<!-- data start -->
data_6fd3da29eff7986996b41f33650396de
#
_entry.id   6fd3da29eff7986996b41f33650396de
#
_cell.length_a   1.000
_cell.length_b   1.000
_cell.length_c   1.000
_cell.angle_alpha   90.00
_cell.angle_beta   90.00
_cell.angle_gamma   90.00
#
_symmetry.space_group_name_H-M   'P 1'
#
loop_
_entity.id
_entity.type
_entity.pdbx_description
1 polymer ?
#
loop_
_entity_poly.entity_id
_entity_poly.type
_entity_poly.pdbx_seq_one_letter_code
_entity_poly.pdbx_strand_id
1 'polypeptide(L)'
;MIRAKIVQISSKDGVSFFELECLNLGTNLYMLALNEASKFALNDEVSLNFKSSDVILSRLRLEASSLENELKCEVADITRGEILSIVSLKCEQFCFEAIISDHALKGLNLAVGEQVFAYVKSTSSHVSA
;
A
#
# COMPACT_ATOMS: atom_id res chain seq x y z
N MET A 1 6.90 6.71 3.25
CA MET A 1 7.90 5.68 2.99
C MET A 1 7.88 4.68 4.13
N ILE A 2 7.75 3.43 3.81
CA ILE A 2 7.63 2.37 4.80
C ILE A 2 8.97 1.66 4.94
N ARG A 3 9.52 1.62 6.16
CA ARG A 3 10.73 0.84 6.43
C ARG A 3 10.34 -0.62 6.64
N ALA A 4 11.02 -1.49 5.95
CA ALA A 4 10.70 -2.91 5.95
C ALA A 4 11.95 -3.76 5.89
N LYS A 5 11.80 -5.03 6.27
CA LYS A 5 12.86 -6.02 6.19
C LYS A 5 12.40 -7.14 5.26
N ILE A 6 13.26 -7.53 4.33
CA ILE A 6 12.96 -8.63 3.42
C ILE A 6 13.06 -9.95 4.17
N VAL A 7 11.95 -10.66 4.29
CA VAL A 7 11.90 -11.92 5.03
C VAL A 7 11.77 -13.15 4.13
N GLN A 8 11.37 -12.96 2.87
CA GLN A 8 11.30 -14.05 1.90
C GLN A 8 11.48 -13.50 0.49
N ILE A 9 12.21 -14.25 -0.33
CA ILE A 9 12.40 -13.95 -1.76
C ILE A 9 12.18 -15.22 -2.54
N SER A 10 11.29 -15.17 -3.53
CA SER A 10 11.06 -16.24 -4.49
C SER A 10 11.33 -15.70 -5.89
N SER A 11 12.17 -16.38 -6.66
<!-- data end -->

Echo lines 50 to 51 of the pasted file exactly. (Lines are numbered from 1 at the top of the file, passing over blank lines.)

CA VAL A 7 11.90 -11.92 5.03
C VAL A 7 11.77 -13.15 4.13